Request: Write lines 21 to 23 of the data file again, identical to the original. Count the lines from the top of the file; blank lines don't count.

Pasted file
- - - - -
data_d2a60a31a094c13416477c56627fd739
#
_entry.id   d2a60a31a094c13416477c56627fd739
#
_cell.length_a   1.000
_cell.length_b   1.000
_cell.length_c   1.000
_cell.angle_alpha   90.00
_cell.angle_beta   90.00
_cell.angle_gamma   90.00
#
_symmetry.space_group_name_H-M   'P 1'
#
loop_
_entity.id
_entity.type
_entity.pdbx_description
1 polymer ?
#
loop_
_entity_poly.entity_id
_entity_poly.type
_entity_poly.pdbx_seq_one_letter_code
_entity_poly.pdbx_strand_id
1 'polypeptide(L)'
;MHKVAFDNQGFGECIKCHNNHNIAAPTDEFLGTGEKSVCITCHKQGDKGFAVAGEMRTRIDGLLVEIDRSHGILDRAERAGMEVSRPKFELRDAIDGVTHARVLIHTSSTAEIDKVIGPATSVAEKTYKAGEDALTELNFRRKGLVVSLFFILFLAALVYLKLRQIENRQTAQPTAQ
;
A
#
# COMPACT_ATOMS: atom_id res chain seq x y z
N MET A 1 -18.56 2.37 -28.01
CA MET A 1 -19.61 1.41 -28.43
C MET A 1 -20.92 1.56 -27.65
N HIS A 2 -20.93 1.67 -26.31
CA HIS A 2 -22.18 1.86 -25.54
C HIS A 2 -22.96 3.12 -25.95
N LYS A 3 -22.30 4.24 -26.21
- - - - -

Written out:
_entity_poly.entity_id
_entity_poly.type
_entity_poly.pdbx_seq_one_letter_code